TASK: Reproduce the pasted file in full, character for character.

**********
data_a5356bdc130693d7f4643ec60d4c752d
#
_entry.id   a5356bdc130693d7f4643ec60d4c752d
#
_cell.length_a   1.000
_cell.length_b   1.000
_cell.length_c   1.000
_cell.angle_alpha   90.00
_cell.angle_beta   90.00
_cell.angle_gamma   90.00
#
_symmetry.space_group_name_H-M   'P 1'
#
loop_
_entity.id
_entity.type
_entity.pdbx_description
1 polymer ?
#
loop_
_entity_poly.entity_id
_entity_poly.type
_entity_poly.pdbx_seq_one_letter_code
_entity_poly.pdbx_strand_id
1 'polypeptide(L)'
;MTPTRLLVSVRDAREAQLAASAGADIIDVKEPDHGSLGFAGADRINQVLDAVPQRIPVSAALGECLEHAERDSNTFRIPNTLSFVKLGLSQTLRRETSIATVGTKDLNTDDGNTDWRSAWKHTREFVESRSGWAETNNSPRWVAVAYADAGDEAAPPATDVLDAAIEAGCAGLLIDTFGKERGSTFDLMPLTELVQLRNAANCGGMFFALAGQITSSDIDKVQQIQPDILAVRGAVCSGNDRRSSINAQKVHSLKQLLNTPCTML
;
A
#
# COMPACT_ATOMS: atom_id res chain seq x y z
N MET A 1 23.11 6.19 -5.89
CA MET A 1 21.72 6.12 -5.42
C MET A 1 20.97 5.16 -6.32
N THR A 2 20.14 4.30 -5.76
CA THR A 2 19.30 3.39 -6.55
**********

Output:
data_a5356bdc130693d7f4643ec60d4c752d
#
_entry.id   a5356bdc130693d7f4643ec60d4c752d
#
_cell.length_a   1.000
_cell.length_b   1.000
_cell.length_c   1.000
_cell.angle_alpha   90.00
_cell.angle_beta   90.00
_cell.angle_gamma   90.00
#
_symmetry.space_group_name_H-M   'P 1'
#
loop_
_entity.id
_entity.type
_entity.pdbx_description
1 polymer ?
#
loop_
_entity_poly.entity_id
_entity_poly.type
_entity_poly.pdbx_seq_one_letter_code
_entity_poly.pdbx_strand_id
1 'polypeptide(L)'
;MTPTRLLVSVRDAREAQLAASAGADIIDVKEPDHGSLGFAGADRINQVLDAVPQRIPVSAALGECLEHAERDSNTFRIPNTLSFVKLGLSQTLRRETSIATVGTKDLNTDDGNTDWRSAWKHTREFVESRSGWAETNNSPRWVAVAYADAGDEAAPPATDVLDAAIEAGCAGLLIDTFGKERGSTFDLMPLTELVQLRNAANCGGMFFALAGQITSSDIDKVQQIQPDILAVRGAVCSGNDRRSSINAQKVHSLKQLLNTPCTML
;
A
#
# COMPACT_ATOMS: atom_id res chain seq x y z
N MET A 1 23.11 6.19 -5.89
CA MET A 1 21.72 6.12 -5.42
C MET A 1 20.97 5.16 -6.32
N THR A 2 20.14 4.30 -5.76
CA THR A 2 19.30 3.39 -6.55